June 10, 2012

Three kids from Utrecht under supervision for being too fat

Filed under: Dutch first,Health by Branko Collin @ 11:42 am

Child protection services has placed three children from the same family in Utrecht, ranging from 6 to 13 years old, under the supervision of a guardian for being dangerously overweight, De Telegraaf writes.

The children weighed 15, 18 and 51 kilograms too much in November 2011. The parents fought the services’ decision in court, but in a decision published in May, an judge in Arnhem found against the parents. The court felt that although it was obvious that the parents cared about their children, they lacked both the drive and the skills to deal with their children’s bad health.

According to Dutchnews.nl, “this is the thought to be the first time children in the Netherlands have been subject to a court order because of their weight”. NRC writes that in the UK, dozens of children have been placed under supervision since 2006 for being obese. Child protection services told the newspaper that they will only place children under supervision “if the parents refuse voluntary help and the problems are such that the development of the child is halted or endangered.”

Supervision means that although the children will generally get to stay with their parents, the supervisor must be consulted for all major decisions regarding the children, and orders given by the supervisor must be followed.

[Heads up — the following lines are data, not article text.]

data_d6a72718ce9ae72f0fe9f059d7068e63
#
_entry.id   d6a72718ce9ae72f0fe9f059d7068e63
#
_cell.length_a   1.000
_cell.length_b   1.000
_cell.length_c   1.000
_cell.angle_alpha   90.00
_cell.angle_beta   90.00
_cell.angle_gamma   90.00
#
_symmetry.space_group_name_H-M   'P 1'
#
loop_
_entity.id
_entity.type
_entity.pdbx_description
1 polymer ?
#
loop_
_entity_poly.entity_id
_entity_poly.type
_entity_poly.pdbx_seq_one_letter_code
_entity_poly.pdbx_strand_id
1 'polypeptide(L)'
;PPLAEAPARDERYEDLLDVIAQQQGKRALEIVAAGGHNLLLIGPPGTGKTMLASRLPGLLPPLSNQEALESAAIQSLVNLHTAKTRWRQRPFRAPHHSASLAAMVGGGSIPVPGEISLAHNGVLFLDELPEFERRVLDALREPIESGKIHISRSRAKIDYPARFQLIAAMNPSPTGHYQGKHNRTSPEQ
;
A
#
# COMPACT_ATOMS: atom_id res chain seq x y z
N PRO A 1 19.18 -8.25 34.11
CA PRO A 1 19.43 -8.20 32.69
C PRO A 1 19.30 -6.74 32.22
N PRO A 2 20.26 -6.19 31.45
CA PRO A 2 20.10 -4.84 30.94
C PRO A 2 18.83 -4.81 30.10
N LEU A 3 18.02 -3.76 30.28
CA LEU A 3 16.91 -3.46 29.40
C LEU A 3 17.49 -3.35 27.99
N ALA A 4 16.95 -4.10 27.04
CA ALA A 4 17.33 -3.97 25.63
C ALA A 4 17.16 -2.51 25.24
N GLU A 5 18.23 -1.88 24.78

A high profile supervision was the 2009 case of then 13-year-old Laura Dekker who wanted to sail around the world by herself. The intent then was to determine whether Dekker was fit to sail the world by herself, although in hindsight the effect mainly seems to have been to instill a severe dislike for Dutch bureaucracy in the teen sailor.

(Photo by Quinn Dombrowski, some rights reserved)

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September 5, 2007

Children getting fatter, just like their parents

Filed under: General,Science by Orangemaster @ 9:58 am

fat kid

By 2015, one child in five will be obese in the Netherlands, according to a study carried out by the Nicis research institute in the country’s major cities. Fewer than 10% of children in primary school manage to average half an hour exercise a day. Among teenagers, it is fewer than 30%.

The institute found a direct relation between weight gain and the opportunity to play games or sports in the children’s neighbourhood. Nicis underlined the duty of city councils to develop opportunities for exercise, by encouraging children to bike to school and improving safety at sports fields so children are not deterred by the risk of being attacked. The institute also stressed that parental attitudes were a determining factor: sporty parents tend to have sporty children while lazy couch-potatoes have children like them.

Risk of being attacked should be ‘risk of being beaten up for being fat or an easy target’.

No one word about bad eating habits, not one! Children take on some 90% of their parents’ habits as well, not just their sports habits.

Here a nice list of who’s fat in the world. There’s a cultural explanation for the top 8 and a serious difference in population size.

Some perspective: The US is No. 9, the Netherlands is No. 106. Don’t worry too much.

(link: int.iol.ca.za, via webwatch.be)

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